Before he decided to become a wizard, his shorts were mostly relationship dramas (he admits it “started partly out of practicality, because when you’re nothing and nobody’s trying to make movies, you kind of have to go, what can you do?”) so horror wasn’t an obvious place to go for his full debut, especially given his tendency to be rather gross. Alone may only play with horror tropes rather than being horror in the traditional sense, but there are no such half measures when it comes to gore. , the innards are torn and scooped out, it’s never exactly self-explanatory, more down-to-earth, but there’s very little left for the imagination.
“You kind of tap into that creative frequency, and then the film picks up the slack and directed me,” he says. “I want to make sure I’m not protecting myself from any part of life. i’m trekking but i have a morbid fear of heights and i get to the top of a mountain and literally i take a fucking picture like this [he looks away while pretending to take a picture] because I must have a photo and it must be beautiful. It’s kind of like how I shoot from a great height, managing the gore.
Even scarier than dealing with blood? Dealing with bad reviews. Although the film received acclaim at Sundance and in the months that followed (it’s currently at a 93% rating on Rotten Tomatoes), as an avowed “movie nerd,” Stolevski struggled not to descend down a self-masochistic online rabbit hole upon its premiere. He was in the process of editing his second feature, a queer love story set in the late 90s, and got stuck on a particular stage. “I was just like why can’t I connect to this character right now and I started to feel like, wait, I’ve been shitty all along and I just don’t get over it figured out?” he says. “The movie came out and I went on Letterboxd and honestly, I’m still like 50/50. I don’t know if I could just be Letterboxd-based shit!”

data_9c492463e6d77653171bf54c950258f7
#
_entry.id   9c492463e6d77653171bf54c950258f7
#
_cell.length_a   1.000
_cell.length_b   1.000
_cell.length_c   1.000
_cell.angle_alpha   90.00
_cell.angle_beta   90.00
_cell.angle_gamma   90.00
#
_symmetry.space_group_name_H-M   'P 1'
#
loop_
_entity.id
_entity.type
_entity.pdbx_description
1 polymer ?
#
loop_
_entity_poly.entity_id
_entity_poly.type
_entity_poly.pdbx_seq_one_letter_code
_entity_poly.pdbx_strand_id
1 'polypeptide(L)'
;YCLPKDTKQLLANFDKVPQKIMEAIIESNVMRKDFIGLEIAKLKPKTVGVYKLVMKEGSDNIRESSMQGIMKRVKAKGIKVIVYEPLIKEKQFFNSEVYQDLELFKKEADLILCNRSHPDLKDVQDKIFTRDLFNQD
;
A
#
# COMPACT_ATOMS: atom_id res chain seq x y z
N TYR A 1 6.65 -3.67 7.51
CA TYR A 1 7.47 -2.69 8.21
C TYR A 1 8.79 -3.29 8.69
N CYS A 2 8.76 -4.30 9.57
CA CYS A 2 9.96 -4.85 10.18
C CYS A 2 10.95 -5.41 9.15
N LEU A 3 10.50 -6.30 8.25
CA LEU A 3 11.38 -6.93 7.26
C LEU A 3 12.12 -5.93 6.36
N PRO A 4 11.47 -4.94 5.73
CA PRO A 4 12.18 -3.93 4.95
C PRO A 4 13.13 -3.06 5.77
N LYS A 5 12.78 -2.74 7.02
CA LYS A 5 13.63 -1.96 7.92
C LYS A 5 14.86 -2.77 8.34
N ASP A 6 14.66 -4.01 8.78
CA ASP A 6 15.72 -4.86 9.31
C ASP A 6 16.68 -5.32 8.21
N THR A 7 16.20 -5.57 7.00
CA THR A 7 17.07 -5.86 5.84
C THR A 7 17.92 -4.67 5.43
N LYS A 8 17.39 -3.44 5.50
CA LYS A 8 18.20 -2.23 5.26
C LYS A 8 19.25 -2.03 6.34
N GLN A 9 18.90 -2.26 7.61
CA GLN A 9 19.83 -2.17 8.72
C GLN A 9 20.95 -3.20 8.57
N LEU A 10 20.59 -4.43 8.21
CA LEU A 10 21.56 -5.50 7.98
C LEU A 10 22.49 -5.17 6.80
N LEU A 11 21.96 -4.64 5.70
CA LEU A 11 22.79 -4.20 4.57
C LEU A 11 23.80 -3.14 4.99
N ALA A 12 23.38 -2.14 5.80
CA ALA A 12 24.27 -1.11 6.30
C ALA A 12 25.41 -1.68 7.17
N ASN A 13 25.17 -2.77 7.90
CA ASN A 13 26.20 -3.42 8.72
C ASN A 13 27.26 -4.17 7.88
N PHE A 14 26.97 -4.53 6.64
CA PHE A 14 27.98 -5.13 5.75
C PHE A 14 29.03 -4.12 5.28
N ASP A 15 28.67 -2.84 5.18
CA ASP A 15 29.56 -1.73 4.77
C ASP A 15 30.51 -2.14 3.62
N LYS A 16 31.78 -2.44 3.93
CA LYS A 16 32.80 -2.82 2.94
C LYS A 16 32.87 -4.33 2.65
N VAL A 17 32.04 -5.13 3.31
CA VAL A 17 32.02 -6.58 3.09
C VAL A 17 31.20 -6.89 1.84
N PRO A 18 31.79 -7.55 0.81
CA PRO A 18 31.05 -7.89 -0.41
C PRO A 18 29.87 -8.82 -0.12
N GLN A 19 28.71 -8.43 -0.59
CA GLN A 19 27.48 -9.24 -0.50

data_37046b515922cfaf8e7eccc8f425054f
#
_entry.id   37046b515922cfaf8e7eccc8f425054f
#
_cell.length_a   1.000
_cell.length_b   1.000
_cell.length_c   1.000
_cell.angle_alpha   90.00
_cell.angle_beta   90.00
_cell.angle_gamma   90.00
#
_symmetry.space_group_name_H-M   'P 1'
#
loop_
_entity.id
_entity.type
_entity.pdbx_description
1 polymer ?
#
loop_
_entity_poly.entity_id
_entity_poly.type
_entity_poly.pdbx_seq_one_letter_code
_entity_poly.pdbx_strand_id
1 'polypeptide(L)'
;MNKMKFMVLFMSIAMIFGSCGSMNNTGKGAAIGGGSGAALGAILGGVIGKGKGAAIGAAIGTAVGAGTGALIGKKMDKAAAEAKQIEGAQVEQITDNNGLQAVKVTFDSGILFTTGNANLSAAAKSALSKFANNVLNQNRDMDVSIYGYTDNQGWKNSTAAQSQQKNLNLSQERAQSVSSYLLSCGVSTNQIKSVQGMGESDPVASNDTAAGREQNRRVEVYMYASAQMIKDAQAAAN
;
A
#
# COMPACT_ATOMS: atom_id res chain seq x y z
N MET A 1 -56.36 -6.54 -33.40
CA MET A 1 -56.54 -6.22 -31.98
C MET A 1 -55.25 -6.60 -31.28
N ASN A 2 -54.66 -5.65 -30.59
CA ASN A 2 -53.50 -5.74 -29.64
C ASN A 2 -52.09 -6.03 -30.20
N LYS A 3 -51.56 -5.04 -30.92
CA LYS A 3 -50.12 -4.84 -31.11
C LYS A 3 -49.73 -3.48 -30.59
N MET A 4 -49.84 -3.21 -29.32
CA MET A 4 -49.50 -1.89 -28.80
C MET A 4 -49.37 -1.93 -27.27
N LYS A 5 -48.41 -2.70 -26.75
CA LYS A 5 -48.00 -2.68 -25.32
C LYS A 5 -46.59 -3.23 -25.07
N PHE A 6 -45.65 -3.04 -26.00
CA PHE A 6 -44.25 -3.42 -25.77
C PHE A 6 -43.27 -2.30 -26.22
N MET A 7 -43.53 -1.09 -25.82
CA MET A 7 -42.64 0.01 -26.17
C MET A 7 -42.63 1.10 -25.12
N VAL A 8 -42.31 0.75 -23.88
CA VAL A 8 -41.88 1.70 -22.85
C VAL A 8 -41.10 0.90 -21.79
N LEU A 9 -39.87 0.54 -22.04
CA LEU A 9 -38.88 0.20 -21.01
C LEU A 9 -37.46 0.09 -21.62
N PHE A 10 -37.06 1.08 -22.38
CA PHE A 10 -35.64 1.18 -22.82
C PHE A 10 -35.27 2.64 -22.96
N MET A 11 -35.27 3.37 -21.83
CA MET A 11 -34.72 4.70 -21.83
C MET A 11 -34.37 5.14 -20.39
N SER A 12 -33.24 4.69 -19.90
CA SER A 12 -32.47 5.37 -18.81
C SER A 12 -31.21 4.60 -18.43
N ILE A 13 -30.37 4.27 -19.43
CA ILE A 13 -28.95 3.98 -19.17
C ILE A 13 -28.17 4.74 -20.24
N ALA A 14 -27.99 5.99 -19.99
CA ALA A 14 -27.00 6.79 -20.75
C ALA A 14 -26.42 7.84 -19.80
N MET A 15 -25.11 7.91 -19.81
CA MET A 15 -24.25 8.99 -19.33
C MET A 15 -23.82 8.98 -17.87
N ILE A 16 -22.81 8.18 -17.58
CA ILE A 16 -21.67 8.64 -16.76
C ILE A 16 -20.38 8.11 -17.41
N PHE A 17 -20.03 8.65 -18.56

His confidence has since grown, he’s gotten used to critics looking at his work under the microscope (“I don’t think it’s in the world to be nicer, I think it’s really up to me to negotiate that “, he confesses) and must now get used to studio execs doing the same. It wasn’t planned as such, but his film is a striking, do-it-all business card, a feature debut that feels like something done by someone much later in his career (he has said elsewhere that Terrence Malick’s many comparisons have become “trigger”). He’s understandably cautious about what’s to come.
“I kind of have my team and I have my set of stories that I want to tell and I’m really scared of being distracted by people offering you dinner and champagne,” he says. “I wrote 13 screenplays. I have three others that are bubbling. Most people who want to talk to me most of the time they just want to talk about IP you know like a prequel to something or I just want to do a Bambi fire movie but just from the perspective of the fire about how she was misunderstood, which is not my jam.
He certainly doesn’t want to “end up in the system” and for the foreseeable future, it’s hard to see that happening. His next two films are both queer and the first, Of An Age, is a romance set in Melbourne between a ballroom dancer and his friend’s older brother. “Look, this one is going to make people cry,” he insists. “I’m very excited. It’s made everyone cry so far at least twice. And excited at least three times, which is kind of a good balance.